In NSW and Victoria, the Walk for Justice aims to highlight awareness of two important issues and the work pro bono lawyers do in assisting some of the most disadvantaged and vulnerable people in our community.
In Sydney and Newcastle the Walk for Justice is dedicated to Justice Connect’s Migrant Outreach Service, Advice Information and Community Education (MOSAIC) program and its work in assisting refugees and newly arrived migrants.
In Melbourne the Walk for Justice will focus attention on the work of Justice Connect’s Homeless Law program and its new service which aims to prevent women and their children from becoming homeless.
Walk with Justice Connect to show your commitment to the cause in your city. Walk and support its work to improve access to justice through pro bono and the creation of a fairer society.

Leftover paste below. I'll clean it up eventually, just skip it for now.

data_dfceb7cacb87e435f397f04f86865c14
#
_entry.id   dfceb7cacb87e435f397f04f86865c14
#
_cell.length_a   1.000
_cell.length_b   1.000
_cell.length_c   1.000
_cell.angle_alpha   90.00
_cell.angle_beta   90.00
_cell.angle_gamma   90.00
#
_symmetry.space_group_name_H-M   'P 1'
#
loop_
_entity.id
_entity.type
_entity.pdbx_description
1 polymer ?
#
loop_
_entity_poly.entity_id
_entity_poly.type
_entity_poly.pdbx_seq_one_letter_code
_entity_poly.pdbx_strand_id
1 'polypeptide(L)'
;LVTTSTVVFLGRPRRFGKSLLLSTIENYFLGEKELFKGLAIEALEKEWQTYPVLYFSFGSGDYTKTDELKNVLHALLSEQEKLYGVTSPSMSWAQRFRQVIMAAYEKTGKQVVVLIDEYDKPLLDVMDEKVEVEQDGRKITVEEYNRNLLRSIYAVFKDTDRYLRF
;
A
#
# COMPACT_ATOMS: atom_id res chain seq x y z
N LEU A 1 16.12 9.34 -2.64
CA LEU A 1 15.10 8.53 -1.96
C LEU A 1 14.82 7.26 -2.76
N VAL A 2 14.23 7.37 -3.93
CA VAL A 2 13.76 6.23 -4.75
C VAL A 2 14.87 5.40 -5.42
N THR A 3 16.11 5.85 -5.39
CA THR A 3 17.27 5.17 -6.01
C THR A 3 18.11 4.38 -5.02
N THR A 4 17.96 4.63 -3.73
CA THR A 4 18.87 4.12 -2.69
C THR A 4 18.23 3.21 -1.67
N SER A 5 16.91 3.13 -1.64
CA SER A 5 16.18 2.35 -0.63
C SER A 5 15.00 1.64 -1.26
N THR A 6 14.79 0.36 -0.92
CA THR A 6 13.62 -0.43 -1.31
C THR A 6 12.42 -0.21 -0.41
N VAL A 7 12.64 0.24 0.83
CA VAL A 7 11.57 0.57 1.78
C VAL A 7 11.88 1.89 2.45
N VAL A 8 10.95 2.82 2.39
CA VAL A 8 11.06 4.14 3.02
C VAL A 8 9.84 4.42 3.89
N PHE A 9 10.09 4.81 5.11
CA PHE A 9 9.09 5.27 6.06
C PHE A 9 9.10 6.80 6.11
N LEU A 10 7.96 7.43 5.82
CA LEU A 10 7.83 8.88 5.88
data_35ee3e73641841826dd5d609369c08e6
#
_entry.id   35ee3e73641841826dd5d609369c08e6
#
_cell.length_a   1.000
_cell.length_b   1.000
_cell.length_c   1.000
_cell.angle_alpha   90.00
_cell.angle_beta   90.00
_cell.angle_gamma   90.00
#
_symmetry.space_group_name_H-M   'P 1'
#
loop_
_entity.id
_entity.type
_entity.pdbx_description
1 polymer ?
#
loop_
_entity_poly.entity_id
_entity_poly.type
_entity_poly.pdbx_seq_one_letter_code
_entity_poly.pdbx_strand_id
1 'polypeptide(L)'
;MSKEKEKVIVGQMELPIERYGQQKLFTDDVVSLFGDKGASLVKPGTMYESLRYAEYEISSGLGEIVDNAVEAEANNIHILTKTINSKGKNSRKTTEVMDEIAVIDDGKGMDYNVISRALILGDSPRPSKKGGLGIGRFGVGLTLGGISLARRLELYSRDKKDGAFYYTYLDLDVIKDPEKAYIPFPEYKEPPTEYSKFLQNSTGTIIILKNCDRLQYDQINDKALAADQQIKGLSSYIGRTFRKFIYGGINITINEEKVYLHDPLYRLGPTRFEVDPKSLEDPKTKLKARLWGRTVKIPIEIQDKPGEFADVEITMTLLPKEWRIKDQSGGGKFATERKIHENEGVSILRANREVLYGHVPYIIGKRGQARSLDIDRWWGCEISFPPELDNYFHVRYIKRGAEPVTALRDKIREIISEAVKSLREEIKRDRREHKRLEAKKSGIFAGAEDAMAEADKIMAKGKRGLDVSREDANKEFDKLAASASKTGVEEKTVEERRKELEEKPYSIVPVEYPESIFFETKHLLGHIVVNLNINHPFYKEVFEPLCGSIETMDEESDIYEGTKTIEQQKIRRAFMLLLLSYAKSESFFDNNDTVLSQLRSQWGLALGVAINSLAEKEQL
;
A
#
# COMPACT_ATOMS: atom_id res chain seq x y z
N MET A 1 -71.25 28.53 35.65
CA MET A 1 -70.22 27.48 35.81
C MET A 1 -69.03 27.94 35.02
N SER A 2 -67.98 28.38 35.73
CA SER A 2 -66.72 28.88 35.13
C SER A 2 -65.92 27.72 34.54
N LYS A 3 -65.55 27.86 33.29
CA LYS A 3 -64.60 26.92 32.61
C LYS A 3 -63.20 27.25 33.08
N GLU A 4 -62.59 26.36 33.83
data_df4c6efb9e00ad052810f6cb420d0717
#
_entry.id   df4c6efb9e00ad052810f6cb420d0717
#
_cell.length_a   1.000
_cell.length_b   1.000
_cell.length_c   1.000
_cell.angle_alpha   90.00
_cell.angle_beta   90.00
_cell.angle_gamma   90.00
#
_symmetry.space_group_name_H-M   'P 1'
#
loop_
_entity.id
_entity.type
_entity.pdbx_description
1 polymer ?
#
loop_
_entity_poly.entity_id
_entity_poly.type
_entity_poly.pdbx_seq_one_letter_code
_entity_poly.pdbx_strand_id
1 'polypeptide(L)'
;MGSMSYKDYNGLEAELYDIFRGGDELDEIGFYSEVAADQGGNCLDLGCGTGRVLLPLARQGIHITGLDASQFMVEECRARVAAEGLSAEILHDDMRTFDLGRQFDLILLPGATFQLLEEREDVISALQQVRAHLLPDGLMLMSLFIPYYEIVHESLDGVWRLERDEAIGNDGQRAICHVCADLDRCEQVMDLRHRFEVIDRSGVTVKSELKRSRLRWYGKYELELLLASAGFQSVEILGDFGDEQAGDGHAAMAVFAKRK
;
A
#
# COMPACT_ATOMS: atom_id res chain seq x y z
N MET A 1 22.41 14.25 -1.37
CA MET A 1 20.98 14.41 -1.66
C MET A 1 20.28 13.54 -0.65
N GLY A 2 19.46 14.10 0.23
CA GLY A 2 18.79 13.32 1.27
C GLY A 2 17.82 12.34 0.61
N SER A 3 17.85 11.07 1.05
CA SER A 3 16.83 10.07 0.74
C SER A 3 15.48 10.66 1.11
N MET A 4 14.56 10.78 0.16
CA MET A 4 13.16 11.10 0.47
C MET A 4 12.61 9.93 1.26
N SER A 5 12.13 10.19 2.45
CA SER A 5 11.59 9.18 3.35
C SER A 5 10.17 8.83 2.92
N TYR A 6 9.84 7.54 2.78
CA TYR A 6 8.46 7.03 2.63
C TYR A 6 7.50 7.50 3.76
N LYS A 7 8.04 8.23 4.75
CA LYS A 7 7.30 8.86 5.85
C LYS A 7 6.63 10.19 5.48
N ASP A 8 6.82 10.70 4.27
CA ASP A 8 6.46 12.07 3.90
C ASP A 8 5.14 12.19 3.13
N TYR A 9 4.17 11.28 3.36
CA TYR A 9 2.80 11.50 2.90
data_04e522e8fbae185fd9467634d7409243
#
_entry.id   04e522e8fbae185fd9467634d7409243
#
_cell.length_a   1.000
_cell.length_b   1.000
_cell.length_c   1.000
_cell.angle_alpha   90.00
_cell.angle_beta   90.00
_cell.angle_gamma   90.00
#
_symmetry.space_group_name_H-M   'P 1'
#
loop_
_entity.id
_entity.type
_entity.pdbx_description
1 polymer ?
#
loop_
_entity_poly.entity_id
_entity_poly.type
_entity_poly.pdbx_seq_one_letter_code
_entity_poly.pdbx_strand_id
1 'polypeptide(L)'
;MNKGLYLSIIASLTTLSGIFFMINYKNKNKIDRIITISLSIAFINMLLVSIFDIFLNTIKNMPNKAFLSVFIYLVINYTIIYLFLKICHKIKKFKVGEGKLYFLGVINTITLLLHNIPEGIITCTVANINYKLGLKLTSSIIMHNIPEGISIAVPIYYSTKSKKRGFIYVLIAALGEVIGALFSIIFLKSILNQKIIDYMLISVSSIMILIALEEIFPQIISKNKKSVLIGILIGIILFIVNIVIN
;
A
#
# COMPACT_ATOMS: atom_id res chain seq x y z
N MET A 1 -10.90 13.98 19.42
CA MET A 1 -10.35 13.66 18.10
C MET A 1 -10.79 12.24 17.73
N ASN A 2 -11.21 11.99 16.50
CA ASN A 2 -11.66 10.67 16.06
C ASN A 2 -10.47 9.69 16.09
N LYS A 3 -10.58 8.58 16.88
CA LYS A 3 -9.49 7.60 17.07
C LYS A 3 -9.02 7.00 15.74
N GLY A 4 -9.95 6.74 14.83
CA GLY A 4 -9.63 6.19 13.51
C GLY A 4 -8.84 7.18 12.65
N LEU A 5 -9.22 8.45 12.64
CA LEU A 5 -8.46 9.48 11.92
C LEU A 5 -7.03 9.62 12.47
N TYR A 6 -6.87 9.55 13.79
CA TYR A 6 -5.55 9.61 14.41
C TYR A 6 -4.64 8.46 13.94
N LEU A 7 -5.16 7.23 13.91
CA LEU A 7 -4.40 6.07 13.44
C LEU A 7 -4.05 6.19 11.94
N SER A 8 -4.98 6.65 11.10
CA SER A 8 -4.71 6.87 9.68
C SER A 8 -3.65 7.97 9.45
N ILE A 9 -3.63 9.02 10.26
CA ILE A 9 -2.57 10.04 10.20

You can support the Walk in Sydney, Melbourne and Newcastle by registering to walk, sponsoring a walker or donating.
The Queensland Legal Walk (formerly known as the Walk for Justice) will be held in Brisbane, Sunshine Coast, Mackay, Townsville and Cairns and will celebrate the legal profession’s commitment to equal access to justice through the work of QPILCH and Community Legal Centres in support of pro bono and public interest matters.
Register yourself or your team and start fundraising today! Great prizes for the top fundraisers have been kindly donated by sponsors including Mitchell Ogilvie. Patron of the Queensland Legal Walk, the Honourable Paul de Jersey, Chief Justice of Queensland, will again lead the Walk in Brisbane. Join your colleagues and show your support of this important social issue.